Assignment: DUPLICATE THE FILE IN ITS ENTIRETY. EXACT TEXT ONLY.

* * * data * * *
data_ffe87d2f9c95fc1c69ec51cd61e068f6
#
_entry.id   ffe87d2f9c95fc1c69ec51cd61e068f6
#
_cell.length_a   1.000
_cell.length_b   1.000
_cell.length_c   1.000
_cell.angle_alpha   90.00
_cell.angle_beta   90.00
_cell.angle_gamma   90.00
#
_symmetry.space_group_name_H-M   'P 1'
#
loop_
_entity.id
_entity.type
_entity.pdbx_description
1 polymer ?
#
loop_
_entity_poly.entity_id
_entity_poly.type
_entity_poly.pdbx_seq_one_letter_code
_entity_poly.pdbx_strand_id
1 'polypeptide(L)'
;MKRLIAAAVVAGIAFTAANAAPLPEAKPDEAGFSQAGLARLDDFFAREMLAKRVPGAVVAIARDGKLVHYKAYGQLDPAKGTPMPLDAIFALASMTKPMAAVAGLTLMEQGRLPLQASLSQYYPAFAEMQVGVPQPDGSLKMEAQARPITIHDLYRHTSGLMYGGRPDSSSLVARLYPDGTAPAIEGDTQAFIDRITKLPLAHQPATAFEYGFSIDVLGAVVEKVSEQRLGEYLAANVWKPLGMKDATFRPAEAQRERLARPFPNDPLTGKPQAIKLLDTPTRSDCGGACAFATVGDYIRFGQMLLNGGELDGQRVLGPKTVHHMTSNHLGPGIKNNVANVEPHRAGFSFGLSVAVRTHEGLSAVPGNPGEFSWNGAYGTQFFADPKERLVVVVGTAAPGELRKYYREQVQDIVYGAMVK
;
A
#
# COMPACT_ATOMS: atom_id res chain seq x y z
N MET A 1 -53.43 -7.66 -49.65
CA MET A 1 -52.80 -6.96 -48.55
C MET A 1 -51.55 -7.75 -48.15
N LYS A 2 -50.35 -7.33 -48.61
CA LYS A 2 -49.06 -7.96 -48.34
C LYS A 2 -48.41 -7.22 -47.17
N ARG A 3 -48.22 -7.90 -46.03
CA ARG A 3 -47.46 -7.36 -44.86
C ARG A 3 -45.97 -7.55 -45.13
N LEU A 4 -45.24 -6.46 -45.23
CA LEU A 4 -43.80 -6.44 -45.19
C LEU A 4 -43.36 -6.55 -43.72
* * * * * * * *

data_ffe87d2f9c95fc1c69ec51cd61e068f6
#
_entry.id   ffe87d2f9c95fc1c69ec51cd61e068f6
#
_cell.length_a   1.000
_cell.length_b   1.000
_cell.length_c   1.000
_cell.angle_alpha   90.00
_cell.angle_beta   90.00
_cell.angle_gamma   90.00
#
_symmetry.space_group_name_H-M   'P 1'
#
loop_
_entity.id
_entity.type
_entity.pdbx_description
1 polymer ?
#
loop_
_entity_poly.entity_id
_entity_poly.type
_entity_poly.pdbx_seq_one_letter_code
_entity_poly.pdbx_strand_id
1 'polypeptide(L)'
;MKRLIAAAVVAGIAFTAANAAPLPEAKPDEAGFSQAGLARLDDFFAREMLAKRVPGAVVAIARDGKLVHYKAYGQLDPAKGTPMPLDAIFALASMTKPMAAVAGLTLMEQGRLPLQASLSQYYPAFAEMQVGVPQPDGSLKMEAQARPITIHDLYRHTSGLMYGGRPDSSSLVARLYPDGTAPAIEGDTQAFIDRITKLPLAHQPATAFEYGFSIDVLGAVVEKVSEQRLGEYLAANVWKPLGMKDATFRPAEAQRERLARPFPNDPLTGKPQAIKLLDTPTRSDCGGACAFATVGDYIRFGQMLLNGGELDGQRVLGPKTVHHMTSNHLGPGIKNNVANVEPHRAGFSFGLSVAVRTHEGLSAVPGNPGEFSWNGAYGTQFFADPKERLVVVVGTAAPGELRKYYREQVQDIVYGAMVK
;
A
#
# COMPACT_ATOMS: atom_id res chain seq x y z
N MET A 1 -53.43 -7.66 -49.65
CA MET A 1 -52.80 -6.96 -48.55
C MET A 1 -51.55 -7.75 -48.15
N LYS A 2 -50.35 -7.33 -48.61
CA LYS A 2 -49.06 -7.96 -48.34
C LYS A 2 -48.41 -7.22 -47.17
N ARG A 3 -48.22 -7.90 -46.03
CA ARG A 3 -47.46 -7.36 -44.86
C ARG A 3 -45.97 -7.55 -45.13
N LEU A 4 -45.24 -6.46 -45.23
CA LEU A 4 -43.80 -6.44 -45.19
C LEU A 4 -43.36 -6.55 -43.72